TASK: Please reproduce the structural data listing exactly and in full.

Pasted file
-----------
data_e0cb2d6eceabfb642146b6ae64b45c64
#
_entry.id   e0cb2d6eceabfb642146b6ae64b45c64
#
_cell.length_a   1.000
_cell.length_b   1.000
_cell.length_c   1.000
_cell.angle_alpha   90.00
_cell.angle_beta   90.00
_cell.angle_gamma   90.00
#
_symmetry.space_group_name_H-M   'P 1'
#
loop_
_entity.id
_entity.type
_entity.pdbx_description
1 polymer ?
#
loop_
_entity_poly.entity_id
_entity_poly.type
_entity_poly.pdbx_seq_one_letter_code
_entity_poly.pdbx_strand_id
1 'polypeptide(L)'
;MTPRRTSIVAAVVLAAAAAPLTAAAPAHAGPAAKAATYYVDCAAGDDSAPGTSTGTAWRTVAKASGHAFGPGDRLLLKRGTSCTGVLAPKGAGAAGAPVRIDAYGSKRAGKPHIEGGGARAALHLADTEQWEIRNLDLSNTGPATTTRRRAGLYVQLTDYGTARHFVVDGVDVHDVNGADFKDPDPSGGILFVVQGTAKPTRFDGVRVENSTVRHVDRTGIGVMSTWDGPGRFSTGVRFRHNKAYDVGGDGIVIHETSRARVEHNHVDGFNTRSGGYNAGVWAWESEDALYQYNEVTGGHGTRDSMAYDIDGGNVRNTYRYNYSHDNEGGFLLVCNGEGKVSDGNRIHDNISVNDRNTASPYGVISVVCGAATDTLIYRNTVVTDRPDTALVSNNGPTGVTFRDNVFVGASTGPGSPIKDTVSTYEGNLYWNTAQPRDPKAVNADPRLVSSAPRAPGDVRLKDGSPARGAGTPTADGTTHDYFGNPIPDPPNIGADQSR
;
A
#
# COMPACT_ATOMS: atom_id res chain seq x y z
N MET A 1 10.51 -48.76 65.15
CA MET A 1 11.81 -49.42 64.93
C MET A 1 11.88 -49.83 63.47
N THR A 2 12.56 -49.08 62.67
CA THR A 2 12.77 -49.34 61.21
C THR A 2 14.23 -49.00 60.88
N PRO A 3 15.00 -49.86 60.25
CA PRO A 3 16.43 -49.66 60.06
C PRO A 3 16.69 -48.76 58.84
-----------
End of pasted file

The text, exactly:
data_e0cb2d6eceabfb642146b6ae64b45c64
#
_entry.id   e0cb2d6eceabfb642146b6ae64b45c64
#
_cell.length_a   1.000
_cell.length_b   1.000
_cell.length_c   1.000
_cell.angle_alpha   90.00
_cell.angle_beta   90.00
_cell.angle_gamma   90.00
#
_symmetry.space_group_name_H-M   'P 1'
#
loop_
_entity.id
_entity.type
_entity.pdbx_description
1 polymer ?
#
loop_
_entity_poly.entity_id
_entity_poly.type
_entity_poly.pdbx_seq_one_letter_code
_entity_poly.pdbx_strand_id
1 'polypeptide(L)'
;MTPRRTSIVAAVVLAAAAAPLTAAAPAHAGPAAKAATYYVDCAAGDDSAPGTSTGTAWRTVAKASGHAFGPGDRLLLKRGTSCTGVLAPKGAGAAGAPVRIDAYGSKRAGKPHIEGGGARAALHLADTEQWEIRNLDLSNTGPATTTRRRAGLYVQLTDYGTARHFVVDGVDVHDVNGADFKDPDPSGGILFVVQGTAKPTRFDGVRVENSTVRHVDRTGIGVMSTWDGPGRFSTGVRFRHNKAYDVGGDGIVIHETSRARVEHNHVDGFNTRSGGYNAGVWAWESEDALYQYNEVTGGHGTRDSMAYDIDGGNVRNTYRYNYSHDNEGGFLLVCNGEGKVSDGNRIHDNISVNDRNTASPYGVISVVCGAATDTLIYRNTVVTDRPDTALVSNNGPTGVTFRDNVFVGASTGPGSPIKDTVSTYEGNLYWNTAQPRDPKAVNADPRLVSSAPRAPGDVRLKDGSPARGAGTPTADGTTHDYFGNPIPDPPNIGADQSR
;
A
#
# COMPACT_ATOMS: atom_id res chain seq x y z
N MET A 1 10.51 -48.76 65.15
CA MET A 1 11.81 -49.42 64.93
C MET A 1 11.88 -49.83 63.47
N THR A 2 12.56 -49.08 62.67
CA THR A 2 12.77 -49.34 61.21
C THR A 2 14.23 -49.00 60.88
N PRO A 3 15.00 -49.86 60.25
CA PRO A 3 16.43 -49.66 60.06
C PRO A 3 16.69 -48.76 58.84